How can students and alumni can apply your research to their school or work lives?
This information is applicable in many ways, but it mostly provides students with a framework of how to create a support system, when it does not already exist in your institution or community. This group started with 5 people, who saw challenges in their academic setting and they found a way to change it. Students are and have to be their own best advocates for their education.
What are the benefits of attending a large, international-level conference? Do you have any advice for students and alumni who may be considering participation in an international conference?
The Hawaii International Conference was a great way to network and learn from educators from all over the globe. I would highly recommend that students attend at least one professional conference each year. I was able to gain more theoretical and practical knowledge, but most importantly I was able to come back more motivated to do better! My advice would be to plan ahead and decide on your sessions before attendance, this makes it easier to focus on learning, networking, and having a good time!
Professor Peter Hook recently returned from Malta where he gave a talk entitled Visualizing Knowledge Organization Systems: Context, Frameworks, Steps, and Exemplars, at an international workshop of information professionals in Valletta, Malta.
The three-day workshop, Observatory for Knowledge Organisation Systems, had the express purpose of exploring the necessary components of assembling a research tool that would facilitate comparisons and contextualization of different knowledge organization systems (classification and categorization schemes, taxonomies, ontologies, controlled vocabularies, etc.).
Professor Hook’s contribution was to speak as to the potential of information visualization to assist in this endeavor. His main thesis was that linked data is not enough. There needs to be another associative hook that rigorously distributes topics in space such as the co-assignment of subject headings to specific works.
There was a diverse network of scholars participating in the workshop—three from the United States, and the rest from Europe. All participants were fully paid for their expenses out of a generous grant from the European Union—COST, European Cooperation in Science and Technology. This was just one of a series of related workshops. The host city for the workshop is generally in a developing region of the European Union such as Malta or Bulgaria. Non-European participation is limited to just once during the overall grant.
Professor Hook relished making new contacts with like-minded academics and scholars and he anticipates that the workshop will lead to additional collaborations and overseas conference opportunities. Professor Hook found Malta exceptionally beautiful. The sun-drenched and warm Mediterranean port-city offered a pleasant respite to the cloudy and cold, Michigan winter.
For more information on the workshop visit: http://knowescape.org/event/observatory-knowledge-organisation-systems/
SLIS and History graduate student Alexandrea Penn has been named as the winter 2017 Ronald Raven Annual Award Winner. This honor is awarded to students each fall and winter semester and consists of a tuition stipend and a semester-long internship at the Walter P. Reuther Library of Labor and Urban Affairs.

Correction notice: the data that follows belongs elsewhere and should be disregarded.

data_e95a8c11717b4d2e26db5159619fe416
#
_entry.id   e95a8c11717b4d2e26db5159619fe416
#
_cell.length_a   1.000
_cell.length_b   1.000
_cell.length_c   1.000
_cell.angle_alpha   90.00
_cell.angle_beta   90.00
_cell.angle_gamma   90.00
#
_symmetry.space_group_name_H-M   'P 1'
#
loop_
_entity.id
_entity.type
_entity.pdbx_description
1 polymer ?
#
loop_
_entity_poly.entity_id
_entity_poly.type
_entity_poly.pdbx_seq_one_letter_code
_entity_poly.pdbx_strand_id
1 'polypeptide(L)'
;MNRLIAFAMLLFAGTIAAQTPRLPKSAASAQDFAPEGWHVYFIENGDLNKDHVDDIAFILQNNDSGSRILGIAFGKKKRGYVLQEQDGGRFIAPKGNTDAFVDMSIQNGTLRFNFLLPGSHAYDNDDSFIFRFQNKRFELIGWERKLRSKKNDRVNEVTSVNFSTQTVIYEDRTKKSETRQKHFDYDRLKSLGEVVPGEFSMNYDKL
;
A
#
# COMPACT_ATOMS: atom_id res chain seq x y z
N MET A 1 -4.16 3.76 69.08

During the fall 2016 semester, Alexandrea began working alongside audiovisual archivist Deborah Rice at the Walter P. Reuther Library on the campus of Wayne State University. Alexandrea’s work has contributed to improvements in the organization and description of the Wayne State University Photograph collection in preparation for the university’s sesquicentennial celebration.
Originally from Michigan’s Upper Peninsula, Alexandrea moved to Detroit to pursue graduate studies in history and archival administration. She has previously worked at the Michigan History Center at the Michigan Iron Industry Museum and also volunteered for the Marquette Regional History Center. Alexandrea pursued available opportunities at the Reuther Library to further explore her interest in archives. As Alexandrea explained in her award application letter, “Working at the Reuther has enabled me to become involved in the daily workings of an archive. I am able to put what I am learning in the classroom directly into work, and vice versa.”
Alexandrea will continue her work at the Reuther throughout the winter semester.
Congratulations to Alexandrea on behalf of all of us at the School of Library and Information Science and thank you for your work at the Reuther!
At its meeting on January 22, 2017, the Committee on Accreditation (COA) of the American Library Association voted to grant continued accreditation status to the program leading to the degree of Master of Library and Information Science at Wayne State University’s School of Library and Information Science. The next comprehensive review visit is scheduled for fall 2023. We extend our thanks to everyone who participated in this process for all of your hard work. Many congratulations on reaching this important milestone!
2017 marks the 50th anniversary of the accredited program at Wayne State. In recognition of this important milestone, we are debuting the above logo that we will employ for the rest of 2017.
Stephen T. Bajjaly
Associate Dean and Professor
School of Library & Information Science
Wayne State University, Detroit, MI
ALA Student-to-Staff Program